6th: In an Italian book read by Colón.. Colón added his personal notes in Spanish!!! So the book was possible to read: "scribe Eschine che ugnendo e lombi alla donna di sangue di zecche di bue selvatico nero, gli viene in tedio venere, item l'amore" And colón added "como verna en fastidio venere e el amor a las mujeres"

Only we have one line written in Italian by Colón.. and it is a Hispanized Italian

7th: In his personal diary (of course in Spanish) when he made a comparision... always the comparision is with Spain (never with Italy).. "y tan verdes, y sus hojas como las de Castilla en el mes de abril y de mayo"---(so greenish as its leaves as those in Castile in April and May) in other comparision he wrote "como en Andalucía" (as in Andalusia) "y otros paxaritos como en el dicho mes en España" (and other little birds as in the said month in Spain)...
Not even one allusion to Italy, Genoa, Lombardy, etc etc etc...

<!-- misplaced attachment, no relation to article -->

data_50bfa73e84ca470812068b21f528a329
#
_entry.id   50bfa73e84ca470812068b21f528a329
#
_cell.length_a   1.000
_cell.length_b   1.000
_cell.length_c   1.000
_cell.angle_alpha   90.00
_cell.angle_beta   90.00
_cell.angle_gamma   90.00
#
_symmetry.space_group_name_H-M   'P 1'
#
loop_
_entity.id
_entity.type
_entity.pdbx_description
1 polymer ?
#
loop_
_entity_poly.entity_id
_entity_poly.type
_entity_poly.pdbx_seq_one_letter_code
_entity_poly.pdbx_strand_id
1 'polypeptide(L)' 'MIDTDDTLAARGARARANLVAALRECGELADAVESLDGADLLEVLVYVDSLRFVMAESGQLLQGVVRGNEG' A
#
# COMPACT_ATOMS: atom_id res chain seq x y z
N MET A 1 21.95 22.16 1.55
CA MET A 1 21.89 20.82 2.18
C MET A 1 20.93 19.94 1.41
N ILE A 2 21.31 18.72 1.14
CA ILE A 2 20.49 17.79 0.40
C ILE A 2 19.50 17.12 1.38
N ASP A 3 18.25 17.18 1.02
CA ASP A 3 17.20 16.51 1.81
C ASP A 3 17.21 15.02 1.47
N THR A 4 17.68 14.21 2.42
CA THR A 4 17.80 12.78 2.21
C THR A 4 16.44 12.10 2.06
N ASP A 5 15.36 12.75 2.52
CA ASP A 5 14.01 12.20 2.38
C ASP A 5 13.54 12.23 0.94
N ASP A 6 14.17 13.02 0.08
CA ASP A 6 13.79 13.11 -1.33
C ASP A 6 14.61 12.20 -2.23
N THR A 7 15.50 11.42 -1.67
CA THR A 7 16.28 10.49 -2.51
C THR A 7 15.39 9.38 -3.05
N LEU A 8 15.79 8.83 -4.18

So.. not so easy to say where was he from... or if he could or couldn´t speak italian... there are lot of hypothesis...

Can you explain all these issues?
 
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Oct 2015
5,221
Matosinhos Portugal
#33
Where, how, why... did he learn? He likely learned Spanish in Portugal... in fact, till 19th Century, the Spanish /castillian was the second language in Portugal... so.. it is possible he learned there... but it is not sure...
and I like to speak about facts.


Desculpe amigo martin76 voçê está errado » Sorry, Martin, you're wrong.


This separation between Galician (Galicia) and Portuguese (Portugal) was only accentuated in the fourteenth century, when the political autonomy of the new kingdom was consolidated, and it was in the fifteenth century, through the Portuguese discoveries that the language of Camoes was gone expanding and spreading through the various points of the Globe. The first literary document written in the Portuguese language arose from the twelfth century, when there was a predominance of spoken language.